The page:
'Frigophobia' in Sri Lanka

In Sri Lanka the ethnic conflict had raged for two decades, with the Sri Lankan government, predominantly Sinhalese, fighting a violent insurrection by the Tamil Tigers of Tamil Eelam (LTTE), based in the north and east. Thousands of young men and women have died, many thousands of families left to mourn and survive the loss of their breadwinner. Tens of thousands have been displaced, living in fear and intolerable conditions for years, virtually ignored by all.

I worked in a place called Vavuniya district from August 2000 until July 2004. It is a place close to the line that divides the rebel-

controlled territory and the government-controlled territories right in the centre of the country so it's not near all the beautiful beaches that Sri Lanka is famous for: you're really stuck in the heart of the country.It was the last town

that you could go to take supplies into the north: so it was strategically useful for the Sri Lankan army as well as for the LTTE. Part of the reason MSF was present in this area was because there were no medical specialists and MSF was supporting the hospital programme in the LTTE-controlled area.

In Vavuniya district, there were what was called ‘welfare centres', which for a long time people thought meant were places where you went to get some help but eventually it became clear that they were actually internally displaced camps. They were built in 1990 to house those refugees who had fled to India during the eighties and who would be returning to their own homelands. Unfortunately, the war never really ended and so it wasn't possible for these people to go back. The temporary shelters became permanent shelters – and not only for that population but also for an increasing number of people who where displaced from the north.

Assessments in the camps of Vavuniya district found a camp population living in spaces of 10 feet by 10 feet, separated only by plastic sheeting, many of whom had been there for 10 years. There was no privacy, poor hygiene and erratic food supply. A rigorously enforced pass system meant that people were only allowed to move within the district and were subjected to interminable checks at frequent roadblocks. Those in the camps had to have special permission to leave, which made finding work almost impossible and left people feeling like prisoners. Most people had experienced multiple displacements, witnessed the violent death of loved ones and were often separated from remaining family members. There was a strong sense of fear and suspicion and an apparent lack of community among people who had come from a number of different places and who had no shared ancestry. There were high levels of suicide attempts, chronic alcoholism, family violence and a palpable sense of hopelessness. Later issues such as experience of torture, child physical and sexual abuse, recruitment of children, violence against women and fear of forcible return became more evident.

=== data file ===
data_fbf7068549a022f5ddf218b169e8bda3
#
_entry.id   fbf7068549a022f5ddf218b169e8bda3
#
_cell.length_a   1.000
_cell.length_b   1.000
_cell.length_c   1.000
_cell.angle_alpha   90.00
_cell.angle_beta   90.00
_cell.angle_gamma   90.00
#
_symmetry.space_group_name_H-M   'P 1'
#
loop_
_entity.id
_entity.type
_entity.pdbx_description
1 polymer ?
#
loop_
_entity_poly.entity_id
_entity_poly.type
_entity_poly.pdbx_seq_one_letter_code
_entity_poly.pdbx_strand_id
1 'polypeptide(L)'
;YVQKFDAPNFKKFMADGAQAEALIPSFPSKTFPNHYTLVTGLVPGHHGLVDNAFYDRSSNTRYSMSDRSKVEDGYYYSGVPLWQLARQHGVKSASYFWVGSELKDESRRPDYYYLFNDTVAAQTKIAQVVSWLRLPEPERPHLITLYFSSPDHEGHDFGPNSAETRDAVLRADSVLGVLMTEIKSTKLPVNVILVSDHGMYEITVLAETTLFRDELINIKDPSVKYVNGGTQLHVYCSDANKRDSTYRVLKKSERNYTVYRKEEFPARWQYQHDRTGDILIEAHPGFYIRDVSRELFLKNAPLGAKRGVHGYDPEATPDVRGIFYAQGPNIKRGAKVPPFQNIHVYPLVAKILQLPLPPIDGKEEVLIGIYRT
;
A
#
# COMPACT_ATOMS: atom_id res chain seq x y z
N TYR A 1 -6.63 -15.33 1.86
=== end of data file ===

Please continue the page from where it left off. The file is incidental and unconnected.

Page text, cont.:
We witnessed a wide range of symptoms in the camps and we were often presented with things that were more psychosomatic than they were physical. There's a whole range of physical problems: hypertension – so high blood pressure, backaches and headaches are very common. One thing that you see very often in Sri Lanka is something called ‘Frigophobia': where people come with a sense that part of their body is frozen or numb. One patient had presented herself to the counsellors with a sense that her head was completely numb and that she couldn't feel it: that it was really, really cold and in order to heat up her head, she set fire to it; so she had all these burn marks on her skull. So it's a very strange kind of phenomenon, but common enough that the doctors and various surgeries throughout the north and east have come across.

After an assessment within the welfare centres, MSF realised the need for a psycho-social programme. Though the camps were the initial priority for the programme, the service was available for anyone in need. We used both MSF and national staff to start the plan in a culturally acceptable way

We recruited and trained 20 national counsellors and 40 community health promoters who were trained in education messages using culturally appropriate techniques. They visited the camps and the resettlement villages as well as children's homes to provide psycho-social services. The vast majority of the selected staff had experienced displacement themselves and had lived in camps. Some members continued to live in the camps or relocation sites. The staff worked hard to develop trust through a confidential and non-judgemental service that avoided the use of labels and this became the basis of the programme. It was also became important to help those members of staff who had themselves suffered, thus self-awareness and a system of helping the helpers were integral to the programme.

Over the three years over 4,500 clients used the counselling service, spending more than 7 hours with their counsellor. Over 21,000 people used the community health promoters for support and many thousands more attended dramas and dance campaigns. Although it was difficult to measure the concrete outcomes of the programme, the attempted suicide rate in the camps dropped from three times that of those living outside the camp to two times after one year of the programme, with numbers outside the camp actually increasing.

After months of discussions, we managed to find independent funding for the project and handed it over to national staff. We agreed to support the new organisation SHADE through training and evaluation over the next three years, but funding, proposals and future direction had become something for the new team to decide. After three and a half years building the programme it was a joy to leave knowing that there was a reasonable chance of a future without fear for the people and that the investment made by MSF would continue to benefit the people.